Museum Musings
Texada Heritage Society


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Museum Musings are an attempt to keep Texadans up to date on what is happening with the museum including current plans, new acquisitions and snippets of island history illustrated with photographs if possible.
 
The musings are published in the Express Lines, Texada’s Calendar Of Events, which is distributed  monthly by the Texada Island Community Society. Space is very restricted hence the abbreviated nature of these reports. 
 
The author would appreciate receiving comments or information on any matter covered here.


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JOE KEMPE'S VANANDA STORE

 

For many generations of Texada's children a visit to "Mr Kempe's store" was a magical experience. From behind the candy counter Joe welcomed each one with a smile.

Clutching a dime in their hands, children would press their noses against the glass of the fascinating oak showcase. Who knew what special penny candy treats they might discover within?

Jawbreakers that revealed colour after colour as you sucked them. Dubble Bubble gumwrapped in a tiny comic. Licorice pipes with red candy embers. Giant gum balls, some almost too large to put in your mouth.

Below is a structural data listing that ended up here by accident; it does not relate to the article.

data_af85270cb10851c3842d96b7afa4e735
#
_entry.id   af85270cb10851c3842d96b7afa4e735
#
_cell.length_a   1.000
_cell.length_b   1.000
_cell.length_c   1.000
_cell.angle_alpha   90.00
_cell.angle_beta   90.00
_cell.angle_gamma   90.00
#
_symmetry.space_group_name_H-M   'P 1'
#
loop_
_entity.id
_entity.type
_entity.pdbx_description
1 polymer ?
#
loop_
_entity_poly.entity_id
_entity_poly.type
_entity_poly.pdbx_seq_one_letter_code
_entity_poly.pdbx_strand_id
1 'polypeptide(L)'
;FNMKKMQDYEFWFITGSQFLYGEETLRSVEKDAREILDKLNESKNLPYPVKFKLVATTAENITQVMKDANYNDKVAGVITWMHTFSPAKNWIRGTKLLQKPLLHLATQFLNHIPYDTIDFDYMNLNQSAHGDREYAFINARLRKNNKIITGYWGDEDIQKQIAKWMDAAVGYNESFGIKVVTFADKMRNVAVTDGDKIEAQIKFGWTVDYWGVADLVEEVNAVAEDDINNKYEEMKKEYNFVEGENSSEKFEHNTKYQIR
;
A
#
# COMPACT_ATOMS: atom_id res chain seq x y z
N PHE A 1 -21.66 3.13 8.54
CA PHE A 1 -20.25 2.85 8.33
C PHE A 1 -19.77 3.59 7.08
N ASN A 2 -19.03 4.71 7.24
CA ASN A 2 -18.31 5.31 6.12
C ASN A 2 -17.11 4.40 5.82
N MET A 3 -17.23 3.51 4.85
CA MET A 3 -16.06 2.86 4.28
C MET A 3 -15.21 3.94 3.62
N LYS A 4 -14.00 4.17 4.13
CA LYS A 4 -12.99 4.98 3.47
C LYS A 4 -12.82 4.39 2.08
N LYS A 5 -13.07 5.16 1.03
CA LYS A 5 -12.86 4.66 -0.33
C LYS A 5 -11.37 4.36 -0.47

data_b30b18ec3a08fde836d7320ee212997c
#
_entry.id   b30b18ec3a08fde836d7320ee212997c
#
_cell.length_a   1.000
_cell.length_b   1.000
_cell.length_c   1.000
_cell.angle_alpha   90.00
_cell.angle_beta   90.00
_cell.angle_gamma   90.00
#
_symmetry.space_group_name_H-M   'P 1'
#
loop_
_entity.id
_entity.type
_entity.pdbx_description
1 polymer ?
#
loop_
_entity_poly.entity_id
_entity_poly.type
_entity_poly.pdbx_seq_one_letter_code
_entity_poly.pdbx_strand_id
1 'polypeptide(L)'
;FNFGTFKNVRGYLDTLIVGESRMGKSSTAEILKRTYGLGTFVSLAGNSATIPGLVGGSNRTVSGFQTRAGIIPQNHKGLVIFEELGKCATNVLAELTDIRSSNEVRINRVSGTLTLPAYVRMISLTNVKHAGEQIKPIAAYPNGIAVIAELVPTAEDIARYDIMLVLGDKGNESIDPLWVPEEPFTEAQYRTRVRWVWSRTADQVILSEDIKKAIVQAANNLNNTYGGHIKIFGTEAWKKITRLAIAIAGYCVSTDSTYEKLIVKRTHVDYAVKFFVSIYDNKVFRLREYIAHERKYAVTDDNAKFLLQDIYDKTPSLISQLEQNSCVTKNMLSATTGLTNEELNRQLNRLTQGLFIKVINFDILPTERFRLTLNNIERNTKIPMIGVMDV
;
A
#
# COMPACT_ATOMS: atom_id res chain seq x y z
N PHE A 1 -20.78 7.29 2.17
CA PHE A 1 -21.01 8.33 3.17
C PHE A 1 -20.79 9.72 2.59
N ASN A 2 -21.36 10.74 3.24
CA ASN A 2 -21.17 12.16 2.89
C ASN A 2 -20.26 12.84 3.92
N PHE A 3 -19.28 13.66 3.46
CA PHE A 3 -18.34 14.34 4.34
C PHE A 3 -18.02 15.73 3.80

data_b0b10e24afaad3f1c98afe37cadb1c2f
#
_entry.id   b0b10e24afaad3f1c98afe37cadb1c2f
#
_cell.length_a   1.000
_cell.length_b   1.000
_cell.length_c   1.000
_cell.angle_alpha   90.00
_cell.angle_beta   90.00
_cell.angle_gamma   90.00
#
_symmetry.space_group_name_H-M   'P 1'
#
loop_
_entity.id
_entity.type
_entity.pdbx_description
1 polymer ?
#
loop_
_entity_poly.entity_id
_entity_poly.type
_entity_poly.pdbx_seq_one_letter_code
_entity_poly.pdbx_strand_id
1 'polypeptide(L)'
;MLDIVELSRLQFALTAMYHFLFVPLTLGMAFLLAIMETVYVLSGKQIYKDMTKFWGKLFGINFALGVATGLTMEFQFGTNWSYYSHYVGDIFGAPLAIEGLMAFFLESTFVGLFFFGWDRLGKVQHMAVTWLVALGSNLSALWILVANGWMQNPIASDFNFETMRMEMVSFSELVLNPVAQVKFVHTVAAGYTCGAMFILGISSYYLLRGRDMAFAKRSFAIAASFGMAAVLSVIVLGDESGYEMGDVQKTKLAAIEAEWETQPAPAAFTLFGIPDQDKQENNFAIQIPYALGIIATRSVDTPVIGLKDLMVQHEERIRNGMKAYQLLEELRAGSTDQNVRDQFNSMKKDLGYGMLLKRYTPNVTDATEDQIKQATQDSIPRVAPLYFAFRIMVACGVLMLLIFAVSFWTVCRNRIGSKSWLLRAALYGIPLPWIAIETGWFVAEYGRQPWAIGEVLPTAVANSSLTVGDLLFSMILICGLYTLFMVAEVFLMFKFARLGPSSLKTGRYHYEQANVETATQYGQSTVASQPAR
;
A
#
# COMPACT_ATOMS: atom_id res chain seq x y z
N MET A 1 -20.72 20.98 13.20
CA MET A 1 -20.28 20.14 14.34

To adults, Joe's store was a hodgepodge of miscellany. One could find items that were thought impossible to obtain, often with their original 1950's price tag! From kerosene lamps to nylons to canning jars, Christmas decorations, rubber boots, greeting cards, wind chimes, yo-yos, hairnets, fishing lures, work clothes and more - Joe had it all!

A bell outside would summon Joe from his house in behind for only he knew where everything was stashed - on the over-stuffed shelves or, perhaps, hanging from the ceiling.

Joseph Kempe, born in 1908 in Germany (d. 2006), arrived on Texada in 1939. After working at Beale Quarries Joe bought (in 1947) Lowther & Young's general store and post office. The building, built by Pete Staaf in 1928, was located near the Van Anda wharf.

Joe hired a logger to drag it on skids uphill to his property on Copper Queen Street (diagonally across from the Texada Food Market). The skids broke and Joe was left by himself. Using a Gilchrist jack he patiently maneuvered the building onto the foundation he had prepared.

Joe's life on Texada was one of activity and service. From canvassing for the Heart Fund, selling Watkins and Tupperware products, landscaping the "ldeal Guest House", drumming for the dance band, showing kids' movies, there was little of Texada life that Joe was not a part of.

Our museum has Joe's vintage candy display case (built by Joseph Knittel Showcase Company of Quincy, Illinois). A huge photo of Joe standing behind the counter in his unique store reminds us of the service and kindness provided by this popular Texadan.

   Peter Lock            Texada Island Heritage Society

 

 

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 This page was last updated Sunday September 16, 2018